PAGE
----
18 November 2002
North Kent best for new airport, say councils
By Paul Marston, Transport Correspondent
Expansion of air travel should be focused on a new £13 billion airport in north Kent financed by levies on passengers flying from elsewhere, local authorities urge today.
The Strategic Aviation Special Interest Group, which represents 74 councils across the country, says ministers should approve the option of a 24-hour, four-runway hub at Cliffe, east of Gravesend, as the "visionary" solution to the airport capacity crisis.
The group says that the Government's forecast of South East demand growing from 120 million passengers a year to 300 million by 2030 is likely to prove an underestimate.
But it strongly opposes a third runway at Heathrow on environmental grounds, and argues that Stansted would not be as successful if made into a four-runway base because it could not operate around the clock.
All-day, all-night flying at Cliffe would allow a huge expansion of air freight, and provide Europe's best connection opportunities for long-haul flights from South East Asia.
In its response to the Government's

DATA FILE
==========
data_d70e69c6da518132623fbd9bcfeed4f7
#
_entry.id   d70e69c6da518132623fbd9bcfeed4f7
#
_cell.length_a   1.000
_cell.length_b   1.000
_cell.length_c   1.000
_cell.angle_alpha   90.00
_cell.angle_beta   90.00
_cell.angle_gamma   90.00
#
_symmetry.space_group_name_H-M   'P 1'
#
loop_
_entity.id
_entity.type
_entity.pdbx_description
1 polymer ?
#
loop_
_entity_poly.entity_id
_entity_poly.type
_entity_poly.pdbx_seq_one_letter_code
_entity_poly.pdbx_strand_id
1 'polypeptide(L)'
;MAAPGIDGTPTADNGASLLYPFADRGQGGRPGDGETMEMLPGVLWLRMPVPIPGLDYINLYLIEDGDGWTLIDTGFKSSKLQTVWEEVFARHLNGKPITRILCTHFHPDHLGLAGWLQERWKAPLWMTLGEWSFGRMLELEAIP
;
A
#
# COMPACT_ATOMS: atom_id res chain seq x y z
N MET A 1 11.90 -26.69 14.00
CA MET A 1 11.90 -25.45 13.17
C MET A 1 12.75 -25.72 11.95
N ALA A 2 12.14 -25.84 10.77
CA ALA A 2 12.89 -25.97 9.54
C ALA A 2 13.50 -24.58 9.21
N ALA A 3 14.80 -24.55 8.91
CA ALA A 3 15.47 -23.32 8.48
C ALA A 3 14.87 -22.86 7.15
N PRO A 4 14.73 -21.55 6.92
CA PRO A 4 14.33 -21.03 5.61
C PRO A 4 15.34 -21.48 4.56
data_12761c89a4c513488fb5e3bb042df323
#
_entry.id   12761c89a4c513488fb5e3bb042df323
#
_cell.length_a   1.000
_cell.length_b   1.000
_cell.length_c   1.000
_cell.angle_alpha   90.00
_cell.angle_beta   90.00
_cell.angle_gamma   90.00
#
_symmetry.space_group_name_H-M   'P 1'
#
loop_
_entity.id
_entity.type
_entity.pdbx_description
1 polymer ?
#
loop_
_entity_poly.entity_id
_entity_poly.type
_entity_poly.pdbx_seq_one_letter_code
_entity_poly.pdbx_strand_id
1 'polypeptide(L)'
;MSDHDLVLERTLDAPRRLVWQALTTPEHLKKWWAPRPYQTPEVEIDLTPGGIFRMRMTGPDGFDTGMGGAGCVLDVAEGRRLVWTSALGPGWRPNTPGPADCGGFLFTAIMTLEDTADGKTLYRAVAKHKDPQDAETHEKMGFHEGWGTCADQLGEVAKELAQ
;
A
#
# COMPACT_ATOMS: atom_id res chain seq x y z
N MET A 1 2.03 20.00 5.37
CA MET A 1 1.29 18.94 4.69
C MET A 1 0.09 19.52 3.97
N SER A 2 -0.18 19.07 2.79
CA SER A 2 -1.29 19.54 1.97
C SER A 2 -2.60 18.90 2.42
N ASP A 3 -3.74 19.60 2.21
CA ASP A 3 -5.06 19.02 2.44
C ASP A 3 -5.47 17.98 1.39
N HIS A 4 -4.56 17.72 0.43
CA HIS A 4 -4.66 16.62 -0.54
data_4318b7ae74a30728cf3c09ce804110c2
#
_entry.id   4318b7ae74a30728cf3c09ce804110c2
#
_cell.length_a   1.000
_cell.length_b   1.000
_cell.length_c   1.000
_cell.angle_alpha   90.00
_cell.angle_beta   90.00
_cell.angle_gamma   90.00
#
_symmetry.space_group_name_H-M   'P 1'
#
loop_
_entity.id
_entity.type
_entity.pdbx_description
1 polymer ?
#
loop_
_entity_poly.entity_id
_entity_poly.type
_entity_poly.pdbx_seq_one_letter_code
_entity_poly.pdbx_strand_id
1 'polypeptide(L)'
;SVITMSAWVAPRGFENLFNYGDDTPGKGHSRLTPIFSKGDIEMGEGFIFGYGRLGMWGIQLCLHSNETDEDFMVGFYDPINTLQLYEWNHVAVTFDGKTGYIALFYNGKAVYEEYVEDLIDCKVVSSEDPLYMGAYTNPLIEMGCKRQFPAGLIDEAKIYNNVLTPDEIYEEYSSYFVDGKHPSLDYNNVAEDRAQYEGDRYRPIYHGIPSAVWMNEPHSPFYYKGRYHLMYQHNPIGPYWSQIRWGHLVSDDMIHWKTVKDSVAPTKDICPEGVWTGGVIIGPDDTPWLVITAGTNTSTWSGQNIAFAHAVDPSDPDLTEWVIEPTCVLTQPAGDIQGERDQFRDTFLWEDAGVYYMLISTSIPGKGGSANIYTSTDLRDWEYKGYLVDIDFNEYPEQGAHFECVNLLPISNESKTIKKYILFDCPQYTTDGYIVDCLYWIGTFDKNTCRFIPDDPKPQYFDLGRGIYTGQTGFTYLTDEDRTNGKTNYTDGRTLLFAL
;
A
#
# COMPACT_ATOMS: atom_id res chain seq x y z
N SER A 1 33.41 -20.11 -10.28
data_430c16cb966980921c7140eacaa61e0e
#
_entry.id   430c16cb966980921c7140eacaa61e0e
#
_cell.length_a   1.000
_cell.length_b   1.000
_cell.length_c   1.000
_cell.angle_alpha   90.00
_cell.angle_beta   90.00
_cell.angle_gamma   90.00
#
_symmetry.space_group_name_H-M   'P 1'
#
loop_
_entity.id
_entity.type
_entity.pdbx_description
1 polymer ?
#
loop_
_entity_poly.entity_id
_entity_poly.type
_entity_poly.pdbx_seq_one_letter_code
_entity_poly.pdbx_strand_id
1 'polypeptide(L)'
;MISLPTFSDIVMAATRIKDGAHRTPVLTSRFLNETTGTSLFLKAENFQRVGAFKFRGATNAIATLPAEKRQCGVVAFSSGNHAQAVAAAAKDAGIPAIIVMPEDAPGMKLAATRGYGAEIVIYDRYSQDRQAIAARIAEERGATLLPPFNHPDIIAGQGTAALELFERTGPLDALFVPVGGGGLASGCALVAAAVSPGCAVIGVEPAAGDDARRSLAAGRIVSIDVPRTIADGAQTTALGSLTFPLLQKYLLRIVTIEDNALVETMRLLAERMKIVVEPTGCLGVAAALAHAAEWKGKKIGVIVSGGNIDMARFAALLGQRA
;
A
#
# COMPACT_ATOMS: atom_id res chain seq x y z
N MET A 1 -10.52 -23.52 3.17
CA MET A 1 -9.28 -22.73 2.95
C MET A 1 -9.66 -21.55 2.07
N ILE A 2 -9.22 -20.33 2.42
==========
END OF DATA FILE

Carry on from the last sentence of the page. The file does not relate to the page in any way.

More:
consultation on runways, the group says the
However, the document acknowledges that carriers would require incentives to switch to Cliffe, and that construction would not be commercially viable without changes to airline charges at existing airports.
It suggests a "swingeing" emissions tax on flights in and out of Heathrow, plus a general rise in landing fees at other South East gateways.
Though the report does not specify amounts, it suggests the increases would have to be big enough to deter passengers from using current airports.
Richard Worrall, the group's chairman, said: "The time has come for bold, imaginative solutions. The days of ad hoc incremental growth - an extra runway here, a new terminal there - must be ended forever.
"Expanding airports that are already congested or in the wrong place is a short-term answer that fails to address the needs of future generations."
The consultation on runway options ends later this month. Alistair Darling, the Transport Secretary, has promised to publish firm proposals in a White Paper next spring.